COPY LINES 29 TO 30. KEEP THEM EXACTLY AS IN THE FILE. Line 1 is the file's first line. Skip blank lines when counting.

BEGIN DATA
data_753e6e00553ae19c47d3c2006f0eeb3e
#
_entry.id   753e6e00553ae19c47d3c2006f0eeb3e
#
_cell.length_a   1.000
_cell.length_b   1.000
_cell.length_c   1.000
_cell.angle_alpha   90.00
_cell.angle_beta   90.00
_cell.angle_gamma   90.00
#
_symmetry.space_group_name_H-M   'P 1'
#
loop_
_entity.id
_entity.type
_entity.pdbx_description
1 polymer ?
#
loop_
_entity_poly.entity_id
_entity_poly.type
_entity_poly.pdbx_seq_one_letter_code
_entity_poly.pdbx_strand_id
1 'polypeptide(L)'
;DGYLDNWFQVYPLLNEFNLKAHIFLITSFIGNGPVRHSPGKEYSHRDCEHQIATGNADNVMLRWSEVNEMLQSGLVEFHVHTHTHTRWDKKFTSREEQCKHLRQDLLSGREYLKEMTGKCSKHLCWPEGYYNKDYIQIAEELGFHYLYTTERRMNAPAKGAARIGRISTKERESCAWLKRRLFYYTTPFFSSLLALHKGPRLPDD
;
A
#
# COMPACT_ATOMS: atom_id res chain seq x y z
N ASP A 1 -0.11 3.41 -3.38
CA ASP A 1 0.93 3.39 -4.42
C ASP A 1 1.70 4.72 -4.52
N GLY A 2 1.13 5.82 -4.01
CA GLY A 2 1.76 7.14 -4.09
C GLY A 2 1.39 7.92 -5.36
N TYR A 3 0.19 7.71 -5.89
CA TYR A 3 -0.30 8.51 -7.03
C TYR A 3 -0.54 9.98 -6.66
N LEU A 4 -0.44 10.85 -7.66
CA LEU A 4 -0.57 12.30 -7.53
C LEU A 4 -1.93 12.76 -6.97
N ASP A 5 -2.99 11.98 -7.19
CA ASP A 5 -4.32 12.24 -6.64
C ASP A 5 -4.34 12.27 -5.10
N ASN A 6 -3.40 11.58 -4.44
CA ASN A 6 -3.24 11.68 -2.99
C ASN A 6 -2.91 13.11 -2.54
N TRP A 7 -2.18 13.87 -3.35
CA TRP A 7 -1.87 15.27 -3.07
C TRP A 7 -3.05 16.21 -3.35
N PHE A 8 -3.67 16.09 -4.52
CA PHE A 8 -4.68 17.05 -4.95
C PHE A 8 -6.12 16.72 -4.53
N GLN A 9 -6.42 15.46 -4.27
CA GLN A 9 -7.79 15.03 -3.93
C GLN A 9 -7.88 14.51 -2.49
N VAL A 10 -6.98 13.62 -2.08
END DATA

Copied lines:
#
# COMPACT_ATOMS: atom_id res chain seq x y z